Why is this cool? Two reasons. One, for those of you with very low traffic sites, pulling the data from a larger time period will give you much more interesting results. Second, you can use any of the "popular" feeds with a low hour latency as a kind of "trend watcher", for lack of a better term. For example, suppose you write an article and it appears on the digg home page. If you were using the "popular referer" feed with the hours set to just 1 or 2, any big changes regarding your incoming traffic would become immediately apparent, and you could react accordingly (if needed) or you could just smile with satisfaction knowing that yet another site is linking to you and you knew about it right away because Clicky rocks so hard. This is something that will be also implemented within the web site itself very soon, as many people have been requesting to see data from more than just one day.

Lastly, because we love you all so much (seriously - can you feel the love?), we have increased the amount of data returned from the feeds (up to 100 results instead of 30), and we have changed the RSS cache time from 60 minutes to 30 minutes. Most online readers update their feeds once per hour and no more, but if you are using a reader that lets you customize the update time, you will now be getting RSS updates twice as often.
1 comment |   Apr 03 2007 5:07pm

Performancing Metrics

Have you seen the new Performancing Metrics? Clicky users may notice some rather striking similarities. No, we have not been purchased - they have just licensed and rebranded our software because they think it rocks, and I may be biased but I'm inclined to agree. I don't know why they chose to go this avenue instead of re-releasing the old Metrics, that is none of my business. But I do know they wanted to release a solid analytics product to their 40K+ userbase, and we fit the bill.

So why would you use Metrics instead of Clicky? One of the main advantages is that it is tied directly to existing accounts. They offer a variety of services to their members, all from one login, and I made sure that the new Metrics fit right in. I think this is a great partnership and I look forward to working with them.

Unfortunately there was a bit of negative reaction surrounding this release. Nothing to do with the product itself, most everyone agreed it was good. Most people just seemed to be upset that Performancing didn't disclose this information up front, and others thought they had just ripped us off. I don't really understand this viewpoint, I don't see why it's a big deal to rebrand a product, as long as the product is solid. So that was a bit disappointing. Some other people thought that this was just an affiliate thing, or MLM. Obviously we will not disclose the nitty gritty, but I assure you that this is not some sort of affiliate relationship. Money you pay for Metrics goes to Performancing, not us.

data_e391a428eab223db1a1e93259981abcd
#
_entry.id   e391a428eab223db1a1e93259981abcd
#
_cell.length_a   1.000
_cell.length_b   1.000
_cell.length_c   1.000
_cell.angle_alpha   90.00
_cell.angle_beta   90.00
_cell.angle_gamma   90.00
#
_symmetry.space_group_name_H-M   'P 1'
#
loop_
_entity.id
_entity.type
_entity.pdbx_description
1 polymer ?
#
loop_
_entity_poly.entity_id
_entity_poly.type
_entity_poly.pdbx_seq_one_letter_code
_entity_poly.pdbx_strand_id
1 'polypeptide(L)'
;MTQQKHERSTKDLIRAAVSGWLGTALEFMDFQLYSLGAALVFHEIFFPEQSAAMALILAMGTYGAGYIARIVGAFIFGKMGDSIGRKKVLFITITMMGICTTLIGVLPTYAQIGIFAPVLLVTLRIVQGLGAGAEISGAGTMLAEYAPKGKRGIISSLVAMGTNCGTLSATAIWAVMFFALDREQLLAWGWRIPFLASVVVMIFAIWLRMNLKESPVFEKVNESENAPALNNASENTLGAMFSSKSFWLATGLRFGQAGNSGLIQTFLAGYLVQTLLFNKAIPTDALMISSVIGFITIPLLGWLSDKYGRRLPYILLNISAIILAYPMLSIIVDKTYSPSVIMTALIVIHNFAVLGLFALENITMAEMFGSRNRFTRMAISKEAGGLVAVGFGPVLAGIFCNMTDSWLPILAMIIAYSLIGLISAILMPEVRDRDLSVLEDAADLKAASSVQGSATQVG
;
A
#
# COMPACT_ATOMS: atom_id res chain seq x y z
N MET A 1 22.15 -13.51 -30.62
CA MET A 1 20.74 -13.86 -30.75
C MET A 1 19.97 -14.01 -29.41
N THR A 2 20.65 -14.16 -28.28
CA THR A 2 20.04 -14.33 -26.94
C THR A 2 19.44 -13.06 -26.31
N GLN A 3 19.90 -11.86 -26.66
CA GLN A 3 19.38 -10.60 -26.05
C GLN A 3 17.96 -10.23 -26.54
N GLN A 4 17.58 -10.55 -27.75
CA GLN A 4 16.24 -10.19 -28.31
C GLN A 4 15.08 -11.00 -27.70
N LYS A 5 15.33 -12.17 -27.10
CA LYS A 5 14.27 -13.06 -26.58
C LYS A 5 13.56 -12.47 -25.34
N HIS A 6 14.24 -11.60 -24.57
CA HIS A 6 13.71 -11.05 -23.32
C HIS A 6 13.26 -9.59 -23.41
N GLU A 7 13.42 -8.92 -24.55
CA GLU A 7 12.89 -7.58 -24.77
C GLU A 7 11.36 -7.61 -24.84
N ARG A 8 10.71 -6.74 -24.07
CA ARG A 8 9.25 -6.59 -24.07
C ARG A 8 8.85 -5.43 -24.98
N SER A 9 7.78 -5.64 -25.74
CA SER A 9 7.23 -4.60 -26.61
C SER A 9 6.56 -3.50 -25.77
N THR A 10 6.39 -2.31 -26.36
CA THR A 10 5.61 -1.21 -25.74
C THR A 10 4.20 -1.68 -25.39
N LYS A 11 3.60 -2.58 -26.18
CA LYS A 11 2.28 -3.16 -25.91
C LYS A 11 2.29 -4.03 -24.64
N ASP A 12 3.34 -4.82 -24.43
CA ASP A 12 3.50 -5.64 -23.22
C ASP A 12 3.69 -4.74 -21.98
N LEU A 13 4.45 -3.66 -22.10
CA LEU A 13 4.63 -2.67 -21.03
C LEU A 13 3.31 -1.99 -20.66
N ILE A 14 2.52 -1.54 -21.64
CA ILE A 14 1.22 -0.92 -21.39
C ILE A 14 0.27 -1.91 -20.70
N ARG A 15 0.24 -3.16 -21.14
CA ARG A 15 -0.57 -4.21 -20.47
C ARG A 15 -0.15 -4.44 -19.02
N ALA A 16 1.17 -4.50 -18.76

But there was still plenty of good to be said around the web. Some examples of people who absolutely loved it:
Performancing Metrics: Simply Wonderful
Close to perfect metrics software for bloggers
Performancing Metrics is the best blog analytics program
PMetrics Returns

Someone even made a screencast comparing Metrics to Google Analytics (digg it). He mainly did this to defend Google a bit, since our comparison chart is a bit on the negative side for Analytics. (Hey, we got a lot of features that they don't!) But I think it's a great screencast, and it really drives home the fact that while Analytics is powerful product for "serious" web sites, it is also a confusing mess. There are several points in the video where he is trying to directly compare certain features of Metrics vs Analytics, and when he goes to Analytics to load up the feature, it takes him 10-20 seconds just to find it. He even kind of laughs about it a bit and mentions that it can be a little confusing. That really made me smile, because our product is simple, well organized, and straight forward, and it's super easy to find the data you want.

So Metrics is doing good. In just a few days time, the traffic to Metrics is already nearly 50% of the traffic we receive at that has taken us almost 5 months to build up. So obviously, people are using and enjoying it. :)

Licensing is an avenue we will be pursuing with other companies in the future, in case anyone is interested in offering a rebranded version of our product to their own customers. I know there were a few comments about this in our original payment plan post. We'll have more details soon!
4 comments |   Mar 29 2007 2:51pm